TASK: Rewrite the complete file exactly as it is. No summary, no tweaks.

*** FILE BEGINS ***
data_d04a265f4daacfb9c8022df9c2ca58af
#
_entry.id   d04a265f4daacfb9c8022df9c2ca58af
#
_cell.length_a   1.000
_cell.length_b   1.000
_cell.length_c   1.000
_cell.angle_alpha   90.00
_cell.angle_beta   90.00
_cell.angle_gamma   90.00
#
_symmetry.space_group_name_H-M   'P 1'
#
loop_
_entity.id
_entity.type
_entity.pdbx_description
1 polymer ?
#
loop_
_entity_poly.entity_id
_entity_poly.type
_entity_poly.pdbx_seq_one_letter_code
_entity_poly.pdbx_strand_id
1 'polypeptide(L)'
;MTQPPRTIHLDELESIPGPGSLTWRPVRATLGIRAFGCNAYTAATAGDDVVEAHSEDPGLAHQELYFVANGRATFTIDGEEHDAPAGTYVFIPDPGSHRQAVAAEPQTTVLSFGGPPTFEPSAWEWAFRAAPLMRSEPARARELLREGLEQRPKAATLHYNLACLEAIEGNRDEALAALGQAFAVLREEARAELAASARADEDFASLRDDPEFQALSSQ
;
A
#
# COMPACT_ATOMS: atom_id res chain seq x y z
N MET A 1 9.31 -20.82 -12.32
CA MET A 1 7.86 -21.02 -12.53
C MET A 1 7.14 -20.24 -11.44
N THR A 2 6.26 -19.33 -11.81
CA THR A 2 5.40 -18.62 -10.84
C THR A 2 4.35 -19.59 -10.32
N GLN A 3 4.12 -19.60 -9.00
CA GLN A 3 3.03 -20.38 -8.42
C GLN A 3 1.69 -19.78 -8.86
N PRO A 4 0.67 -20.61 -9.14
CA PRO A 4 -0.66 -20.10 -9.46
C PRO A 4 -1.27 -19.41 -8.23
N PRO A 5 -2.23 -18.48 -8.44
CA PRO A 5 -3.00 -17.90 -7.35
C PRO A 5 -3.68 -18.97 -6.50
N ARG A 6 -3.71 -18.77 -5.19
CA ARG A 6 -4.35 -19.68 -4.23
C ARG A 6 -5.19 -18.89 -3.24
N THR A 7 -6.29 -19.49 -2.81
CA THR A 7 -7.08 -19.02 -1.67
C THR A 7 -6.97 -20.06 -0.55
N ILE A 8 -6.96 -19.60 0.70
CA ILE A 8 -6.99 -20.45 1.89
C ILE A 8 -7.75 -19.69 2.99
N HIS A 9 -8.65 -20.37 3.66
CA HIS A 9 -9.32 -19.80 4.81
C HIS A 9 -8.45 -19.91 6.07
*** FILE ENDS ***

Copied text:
data_d04a265f4daacfb9c8022df9c2ca58af
#
_entry.id   d04a265f4daacfb9c8022df9c2ca58af
#
_cell.length_a   1.000
_cell.length_b   1.000
_cell.length_c   1.000
_cell.angle_alpha   90.00
_cell.angle_beta   90.00
_cell.angle_gamma   90.00
#
_symmetry.space_group_name_H-M   'P 1'
#
loop_
_entity.id
_entity.type
_entity.pdbx_description
1 polymer ?
#
loop_
_entity_poly.entity_id
_entity_poly.type
_entity_poly.pdbx_seq_one_letter_code
_entity_poly.pdbx_strand_id
1 'polypeptide(L)'
;MTQPPRTIHLDELESIPGPGSLTWRPVRATLGIRAFGCNAYTAATAGDDVVEAHSEDPGLAHQELYFVANGRATFTIDGEEHDAPAGTYVFIPDPGSHRQAVAAEPQTTVLSFGGPPTFEPSAWEWAFRAAPLMRSEPARARELLREGLEQRPKAATLHYNLACLEAIEGNRDEALAALGQAFAVLREEARAELAASARADEDFASLRDDPEFQALSSQ
;
A
#
# COMPACT_ATOMS: atom_id res chain seq x y z
N MET A 1 9.31 -20.82 -12.32
CA MET A 1 7.86 -21.02 -12.53
C MET A 1 7.14 -20.24 -11.44
N THR A 2 6.26 -19.33 -11.81
CA THR A 2 5.40 -18.62 -10.84
C THR A 2 4.35 -19.59 -10.32
N GLN A 3 4.12 -19.60 -9.00
CA GLN A 3 3.03 -20.38 -8.42
C GLN A 3 1.69 -19.78 -8.86
N PRO A 4 0.67 -20.61 -9.14
CA PRO A 4 -0.66 -20.10 -9.46
C PRO A 4 -1.27 -19.41 -8.23
N PRO A 5 -2.23 -18.48 -8.44
CA PRO A 5 -3.00 -17.90 -7.35
C PRO A 5 -3.68 -18.97 -6.50
N ARG A 6 -3.71 -18.77 -5.19
CA ARG A 6 -4.35 -19.68 -4.23
C ARG A 6 -5.19 -18.89 -3.24
N THR A 7 -6.29 -19.49 -2.81
CA THR A 7 -7.08 -19.02 -1.67
C THR A 7 -6.97 -20.06 -0.55
N ILE A 8 -6.96 -19.60 0.70
CA ILE A 8 -6.99 -20.45 1.89
C ILE A 8 -7.75 -19.69 2.99
N HIS A 9 -8.65 -20.37 3.66
CA HIS A 9 -9.32 -19.80 4.81
C HIS A 9 -8.45 -19.91 6.07